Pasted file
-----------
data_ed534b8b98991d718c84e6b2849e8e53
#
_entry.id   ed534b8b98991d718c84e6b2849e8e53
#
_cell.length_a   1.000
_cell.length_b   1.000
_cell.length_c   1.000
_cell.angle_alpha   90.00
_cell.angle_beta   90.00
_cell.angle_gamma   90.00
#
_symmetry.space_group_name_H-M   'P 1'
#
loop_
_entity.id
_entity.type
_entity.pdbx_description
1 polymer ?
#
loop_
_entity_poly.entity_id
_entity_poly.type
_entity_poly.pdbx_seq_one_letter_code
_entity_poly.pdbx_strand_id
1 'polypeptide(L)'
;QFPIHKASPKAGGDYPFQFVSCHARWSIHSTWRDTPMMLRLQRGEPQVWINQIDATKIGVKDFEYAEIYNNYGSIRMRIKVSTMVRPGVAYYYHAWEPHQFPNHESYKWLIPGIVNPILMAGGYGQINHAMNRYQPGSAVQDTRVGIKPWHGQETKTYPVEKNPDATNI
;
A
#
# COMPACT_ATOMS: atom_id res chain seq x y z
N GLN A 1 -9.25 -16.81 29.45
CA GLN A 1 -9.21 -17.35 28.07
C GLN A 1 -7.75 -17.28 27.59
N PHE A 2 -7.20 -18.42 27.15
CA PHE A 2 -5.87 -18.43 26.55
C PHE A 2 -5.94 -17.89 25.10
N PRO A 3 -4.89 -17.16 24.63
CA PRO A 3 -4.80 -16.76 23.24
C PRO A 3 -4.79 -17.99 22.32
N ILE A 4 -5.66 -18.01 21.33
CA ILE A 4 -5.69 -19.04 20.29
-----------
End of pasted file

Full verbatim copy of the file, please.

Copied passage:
data_ed534b8b98991d718c84e6b2849e8e53
#
_entry.id   ed534b8b98991d718c84e6b2849e8e53
#
_cell.length_a   1.000
_cell.length_b   1.000
_cell.length_c   1.000
_cell.angle_alpha   90.00
_cell.angle_beta   90.00
_cell.angle_gamma   90.00
#
_symmetry.space_group_name_H-M   'P 1'
#
loop_
_entity.id
_entity.type
_entity.pdbx_description
1 polymer ?
#
loop_
_entity_poly.entity_id
_entity_poly.type
_entity_poly.pdbx_seq_one_letter_code
_entity_poly.pdbx_strand_id
1 'polypeptide(L)'
;QFPIHKASPKAGGDYPFQFVSCHARWSIHSTWRDTPMMLRLQRGEPQVWINQIDATKIGVKDFEYAEIYNNYGSIRMRIKVSTMVRPGVAYYYHAWEPHQFPNHESYKWLIPGIVNPILMAGGYGQINHAMNRYQPGSAVQDTRVGIKPWHGQETKTYPVEKNPDATNI
;
A
#
# COMPACT_ATOMS: atom_id res chain seq x y z
N GLN A 1 -9.25 -16.81 29.45
CA GLN A 1 -9.21 -17.35 28.07
C GLN A 1 -7.75 -17.28 27.59
N PHE A 2 -7.20 -18.42 27.15
CA PHE A 2 -5.87 -18.43 26.55
C PHE A 2 -5.94 -17.89 25.10
N PRO A 3 -4.89 -17.16 24.63
CA PRO A 3 -4.80 -16.76 23.24
C PRO A 3 -4.79 -17.99 22.32
N ILE A 4 -5.66 -18.01 21.33
CA ILE A 4 -5.69 -19.04 20.29